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"Her attractive voice and her sensitive interpretation of the lyrics are both in full display... The final eight bars where [Ken Peplowski] interacts with the singer is exquisite..."

-- Scott Yanow, Jazz Inside Magazine

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"Ms. Meissner is definitely in the top tier of today's female jazz singers."

-- Ron Forman, WKRB-FM, NYC

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"Might as well confess! Susie Meissner can really sing! Each listener will have more than one favorite... here they are vocal and instrumental triumphs."

-- Bob Gish, Jazz Inside NY

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Bob Gish Reviews I'm Confessin'

From the CD Reviews section of Jazz Inside NY, April 2011

Might as well confess! Susie Meissner can really sing – and the sidemen who accompany her can really play! The listener is under no duress to confess this of course. It all comes as naturally and as liltingly as Ms. Meisner's voice. The play list helps too.

You just can't go wrong with the oldies heard here. There's not a lemon in the lot, each one of them part of the great American songbook. Each tune is dusted off and delivered with fresh aplomb, allowing not only the vocals but the solos to take you back, assuming you're of a certain age, to seemingly simpler times and tunes. And in the tradition of jazz and popular music hard times are mitigated by the enjoyments of music, herein all with a jazz inflection.

Wycliffe Gordon's solo on the title track echoes Meissner's intimacy and phrasing. (He's great too on "Slow Boat to China.") Dean Johnson's solo and pristine accompaniment on "I Love You," melts mellifluously into Greg Riley's soprano sax solo, making for a pleasurable triadic collaboration, especially as Meisner slides into a crescendo at the bridge.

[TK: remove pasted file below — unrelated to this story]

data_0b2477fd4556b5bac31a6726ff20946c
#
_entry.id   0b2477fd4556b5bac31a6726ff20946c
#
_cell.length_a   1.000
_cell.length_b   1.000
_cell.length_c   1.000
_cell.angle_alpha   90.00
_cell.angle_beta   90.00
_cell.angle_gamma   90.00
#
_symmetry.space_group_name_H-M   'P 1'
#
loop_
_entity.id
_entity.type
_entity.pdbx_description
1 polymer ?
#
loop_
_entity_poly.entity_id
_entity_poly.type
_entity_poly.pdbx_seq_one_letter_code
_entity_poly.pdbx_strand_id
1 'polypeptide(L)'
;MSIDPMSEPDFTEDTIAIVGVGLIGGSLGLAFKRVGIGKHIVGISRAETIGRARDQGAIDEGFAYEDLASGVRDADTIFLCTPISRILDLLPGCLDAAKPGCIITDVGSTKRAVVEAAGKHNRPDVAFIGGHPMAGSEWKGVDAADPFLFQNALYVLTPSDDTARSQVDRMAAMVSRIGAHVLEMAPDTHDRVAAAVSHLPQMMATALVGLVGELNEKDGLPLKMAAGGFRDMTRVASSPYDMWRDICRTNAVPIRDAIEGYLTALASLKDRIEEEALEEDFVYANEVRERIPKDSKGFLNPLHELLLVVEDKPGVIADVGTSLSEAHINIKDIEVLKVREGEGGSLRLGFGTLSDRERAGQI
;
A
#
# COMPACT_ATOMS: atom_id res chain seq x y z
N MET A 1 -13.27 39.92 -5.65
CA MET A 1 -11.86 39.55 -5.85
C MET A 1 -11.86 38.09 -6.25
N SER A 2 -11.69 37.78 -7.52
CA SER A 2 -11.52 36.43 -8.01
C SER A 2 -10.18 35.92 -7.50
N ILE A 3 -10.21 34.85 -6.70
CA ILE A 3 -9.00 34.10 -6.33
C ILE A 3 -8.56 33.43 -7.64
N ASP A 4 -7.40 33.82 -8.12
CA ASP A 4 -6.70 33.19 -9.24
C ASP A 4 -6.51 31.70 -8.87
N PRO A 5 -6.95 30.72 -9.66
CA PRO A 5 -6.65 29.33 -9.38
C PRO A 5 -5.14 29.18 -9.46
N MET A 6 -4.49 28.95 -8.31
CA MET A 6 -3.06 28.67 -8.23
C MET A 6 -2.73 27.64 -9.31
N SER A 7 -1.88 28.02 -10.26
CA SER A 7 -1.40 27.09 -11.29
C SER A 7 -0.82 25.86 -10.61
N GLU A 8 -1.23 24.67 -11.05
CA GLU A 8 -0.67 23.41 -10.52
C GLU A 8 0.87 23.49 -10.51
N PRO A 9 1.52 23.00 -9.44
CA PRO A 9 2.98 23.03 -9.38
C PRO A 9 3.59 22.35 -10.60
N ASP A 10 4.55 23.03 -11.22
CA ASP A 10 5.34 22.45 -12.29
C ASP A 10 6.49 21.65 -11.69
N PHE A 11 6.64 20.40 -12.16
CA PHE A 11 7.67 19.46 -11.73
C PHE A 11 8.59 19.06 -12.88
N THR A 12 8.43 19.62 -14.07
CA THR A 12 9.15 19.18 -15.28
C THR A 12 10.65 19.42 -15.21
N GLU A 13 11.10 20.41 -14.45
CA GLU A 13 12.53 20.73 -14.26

Endings are always crucial and highlights of all the tunes are the concluding measures and the changes chosen, be it a button, a major ninth, or an unresolved dominant. On "Just Squeeze Me" Freddie Hendrix and Riley hold forth with muted trumpet and tenor sax cross-voiced to blend seamlessly into John Shaddy's swingin' piano solo.

All of the tunes are rendered successfully and each listener will have more than one favorite. It's maybe possible to mess up "I'm Just a Lucky So and So," "Tangerine," "The Nearness of You," or "Skylark." Here they are vocal and instrumental triumphs. Johnson brings "So and So," into its own, complementing Meissner's bluesy delivery of the lyrical joy expressed in the lyrics. Paul Meyers makes "Tangerine" live again as a Latin standard, always requiring a guitar and a guitarist of note, never in the way of the concluding bars of solo sax.

Arrangements and texture can make or break a song. Shaddy's piano introduction to "The Nearness of You," and his extended accompaniment of the vocal illustrate again how essential the keyboard is to a vocalist. Talk about nearness — it's here not just in the lyrics but in the dynamics of just voice and rhythm section. "Skylark" brings Paul Meyers to the forefront again with the soft, acoustic chording and a haunting, sensitive solo so fitting to this beautiful tribute to music, song, and love.

So, confessions are easy here. This is beautiful music all around, done up by those who love the wonder of it.

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